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Theosophical Encyclopedia

Yod-Havah

The term Yod-Havah is an alternative rendering of the name of God in the Hebrew scriptures, specifically the Book of Genesis.

The Hebrew name for God, Yahweh, is written, from right to left, as יהוה (i.e., YHWH or in an alternative transliteration, JHVH, called the tetragrammaton “four-lettered”) because traditional Hebrew writing is limited to consonants, the vowels being merely inferred. Later scribal practice indicated the vowels by diacritics above or below the consonants. Because the name of God was sacred, it was never pronounced or written in full, so the word Adonai (literally “my Lord”) was substituted orally, and its vowels were added to the written tetragrammaton, which was read aloud as Adonai. Early gentile Christians did not understand the Hebrew system of substituting Adonai for Yahweh, so they assumed that the tetragrammaton was to be pronounced with the vowels of Adonai, thus producing the mistaken form Jehovah (JaHoVaH).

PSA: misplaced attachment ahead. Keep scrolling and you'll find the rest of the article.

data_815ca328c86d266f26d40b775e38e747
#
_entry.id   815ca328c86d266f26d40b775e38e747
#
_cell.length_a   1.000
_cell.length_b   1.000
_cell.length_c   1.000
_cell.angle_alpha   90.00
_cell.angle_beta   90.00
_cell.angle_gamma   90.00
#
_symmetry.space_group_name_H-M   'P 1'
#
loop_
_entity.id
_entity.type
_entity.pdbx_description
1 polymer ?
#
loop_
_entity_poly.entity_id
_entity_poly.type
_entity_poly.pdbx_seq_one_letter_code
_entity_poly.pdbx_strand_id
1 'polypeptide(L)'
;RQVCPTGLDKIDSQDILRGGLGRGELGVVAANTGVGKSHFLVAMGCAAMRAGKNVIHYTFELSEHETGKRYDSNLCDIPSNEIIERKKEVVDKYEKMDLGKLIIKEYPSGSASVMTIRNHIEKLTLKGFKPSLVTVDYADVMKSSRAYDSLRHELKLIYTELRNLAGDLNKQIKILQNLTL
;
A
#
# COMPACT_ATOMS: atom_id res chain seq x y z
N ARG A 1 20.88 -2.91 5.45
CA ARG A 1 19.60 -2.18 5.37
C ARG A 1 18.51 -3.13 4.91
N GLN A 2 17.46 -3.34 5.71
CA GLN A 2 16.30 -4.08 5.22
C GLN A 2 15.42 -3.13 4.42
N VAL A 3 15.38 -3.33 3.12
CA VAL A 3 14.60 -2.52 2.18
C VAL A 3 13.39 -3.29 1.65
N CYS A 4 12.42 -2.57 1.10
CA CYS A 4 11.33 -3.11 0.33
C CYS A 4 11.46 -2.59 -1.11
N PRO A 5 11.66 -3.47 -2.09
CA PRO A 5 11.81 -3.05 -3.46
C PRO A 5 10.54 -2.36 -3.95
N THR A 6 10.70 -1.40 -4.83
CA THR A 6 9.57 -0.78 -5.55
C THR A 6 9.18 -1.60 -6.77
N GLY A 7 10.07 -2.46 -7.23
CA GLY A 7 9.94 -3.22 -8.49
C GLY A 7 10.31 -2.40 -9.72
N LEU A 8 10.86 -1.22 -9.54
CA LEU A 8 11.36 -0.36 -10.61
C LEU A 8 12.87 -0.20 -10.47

Yod-Havah is another form of the tetragrammaton, produced by merging the letter names of YHVH: yod, he (or ha), vav (or just va), and he (or just h). Yod, as the tenth letter of the Hebrew alphabet, implies perfection and completion. Havah is said to be an old form of a verb meaning “to be,” thus echoing God’s answer to Moses when the patriarch asked who was speaking to him out of a burning bush in the desert: “Ahaya asher ahayah” or “I am that I am.”

THE SECRET DOCTRINE (2:127-9, 134) uses this term as an equivalent of Jehovah. H. P. BLAVATSKY, however, uses both Yod-Havah and JEHOVAH in an occult and metaphysical way to refer to the primal duality, also represented by Adam and Eve, the first emanation from ADAM KADMON.

JOHN ALGEO

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